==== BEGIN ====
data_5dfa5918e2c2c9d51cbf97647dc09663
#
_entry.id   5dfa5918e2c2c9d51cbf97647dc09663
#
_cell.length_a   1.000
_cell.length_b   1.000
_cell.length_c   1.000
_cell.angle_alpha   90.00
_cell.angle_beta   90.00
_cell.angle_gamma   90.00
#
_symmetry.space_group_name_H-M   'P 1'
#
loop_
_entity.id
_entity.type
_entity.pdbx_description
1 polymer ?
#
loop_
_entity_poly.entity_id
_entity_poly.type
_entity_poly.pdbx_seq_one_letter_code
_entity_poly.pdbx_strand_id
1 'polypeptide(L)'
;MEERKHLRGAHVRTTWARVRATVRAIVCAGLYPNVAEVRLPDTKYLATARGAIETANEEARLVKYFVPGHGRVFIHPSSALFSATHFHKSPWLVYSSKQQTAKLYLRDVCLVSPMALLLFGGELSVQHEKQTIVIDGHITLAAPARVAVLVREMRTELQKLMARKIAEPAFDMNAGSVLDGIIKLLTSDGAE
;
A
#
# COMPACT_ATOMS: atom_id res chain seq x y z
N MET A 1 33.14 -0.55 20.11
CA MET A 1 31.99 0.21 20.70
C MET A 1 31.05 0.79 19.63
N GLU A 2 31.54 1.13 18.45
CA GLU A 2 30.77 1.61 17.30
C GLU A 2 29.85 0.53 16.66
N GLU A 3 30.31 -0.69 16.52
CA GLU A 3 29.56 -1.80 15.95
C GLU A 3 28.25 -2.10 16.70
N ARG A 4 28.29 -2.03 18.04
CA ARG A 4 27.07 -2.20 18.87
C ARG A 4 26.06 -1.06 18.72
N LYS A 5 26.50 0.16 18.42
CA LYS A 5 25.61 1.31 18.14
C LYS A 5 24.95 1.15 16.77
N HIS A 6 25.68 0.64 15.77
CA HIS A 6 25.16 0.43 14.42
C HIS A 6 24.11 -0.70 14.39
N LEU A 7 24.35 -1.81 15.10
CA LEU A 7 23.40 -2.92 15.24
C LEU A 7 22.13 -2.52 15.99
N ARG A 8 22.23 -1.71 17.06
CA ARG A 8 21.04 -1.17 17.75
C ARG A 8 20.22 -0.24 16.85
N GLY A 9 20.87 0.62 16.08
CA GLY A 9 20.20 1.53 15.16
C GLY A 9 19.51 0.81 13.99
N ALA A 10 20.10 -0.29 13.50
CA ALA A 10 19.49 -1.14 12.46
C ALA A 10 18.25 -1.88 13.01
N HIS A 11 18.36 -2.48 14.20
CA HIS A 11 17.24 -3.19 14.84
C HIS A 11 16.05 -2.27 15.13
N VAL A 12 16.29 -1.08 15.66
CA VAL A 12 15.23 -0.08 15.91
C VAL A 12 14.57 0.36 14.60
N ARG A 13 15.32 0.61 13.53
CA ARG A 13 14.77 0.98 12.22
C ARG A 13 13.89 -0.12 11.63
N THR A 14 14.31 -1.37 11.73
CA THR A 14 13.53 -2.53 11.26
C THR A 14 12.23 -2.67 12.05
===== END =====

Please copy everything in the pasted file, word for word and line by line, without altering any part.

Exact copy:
data_5dfa5918e2c2c9d51cbf97647dc09663
#
_entry.id   5dfa5918e2c2c9d51cbf97647dc09663
#
_cell.length_a   1.000
_cell.length_b   1.000
_cell.length_c   1.000
_cell.angle_alpha   90.00
_cell.angle_beta   90.00
_cell.angle_gamma   90.00
#
_symmetry.space_group_name_H-M   'P 1'
#
loop_
_entity.id
_entity.type
_entity.pdbx_description
1 polymer ?
#
loop_
_entity_poly.entity_id
_entity_poly.type
_entity_poly.pdbx_seq_one_letter_code
_entity_poly.pdbx_strand_id
1 'polypeptide(L)'
;MEERKHLRGAHVRTTWARVRATVRAIVCAGLYPNVAEVRLPDTKYLATARGAIETANEEARLVKYFVPGHGRVFIHPSSALFSATHFHKSPWLVYSSKQQTAKLYLRDVCLVSPMALLLFGGELSVQHEKQTIVIDGHITLAAPARVAVLVREMRTELQKLMARKIAEPAFDMNAGSVLDGIIKLLTSDGAE
;
A
#
# COMPACT_ATOMS: atom_id res chain seq x y z
N MET A 1 33.14 -0.55 20.11
CA MET A 1 31.99 0.21 20.70
C MET A 1 31.05 0.79 19.63
N GLU A 2 31.54 1.13 18.45
CA GLU A 2 30.77 1.61 17.30
C GLU A 2 29.85 0.53 16.66
N GLU A 3 30.31 -0.69 16.52
CA GLU A 3 29.56 -1.80 15.95
C GLU A 3 28.25 -2.10 16.70
N ARG A 4 28.29 -2.03 18.04
CA ARG A 4 27.07 -2.20 18.87
C ARG A 4 26.06 -1.06 18.72
N LYS A 5 26.50 0.16 18.42
CA LYS A 5 25.61 1.31 18.14
C LYS A 5 24.95 1.15 16.77
N HIS A 6 25.68 0.64 15.77
CA HIS A 6 25.16 0.43 14.42
C HIS A 6 24.11 -0.70 14.39
N LEU A 7 24.35 -1.81 15.10
CA LEU A 7 23.40 -2.92 15.24
C LEU A 7 22.13 -2.52 15.99
N ARG A 8 22.23 -1.71 17.06
CA ARG A 8 21.04 -1.17 17.75
C ARG A 8 20.22 -0.24 16.85
N GLY A 9 20.87 0.62 16.08
CA GLY A 9 20.20 1.53 15.16
C GLY A 9 19.51 0.81 13.99
N ALA A 10 20.10 -0.29 13.50
CA ALA A 10 19.49 -1.14 12.46
C ALA A 10 18.25 -1.88 13.01
N HIS A 11 18.36 -2.48 14.20
CA HIS A 11 17.24 -3.19 14.84
C HIS A 11 16.05 -2.27 15.13
N VAL A 12 16.29 -1.08 15.66
CA VAL A 12 15.23 -0.08 15.91
C VAL A 12 14.57 0.36 14.60
N ARG A 13 15.32 0.61 13.53
CA ARG A 13 14.77 0.98 12.22
C ARG A 13 13.89 -0.12 11.63
N THR A 14 14.31 -1.37 11.73
CA THR A 14 13.53 -2.53 11.26
C THR A 14 12.23 -2.67 12.05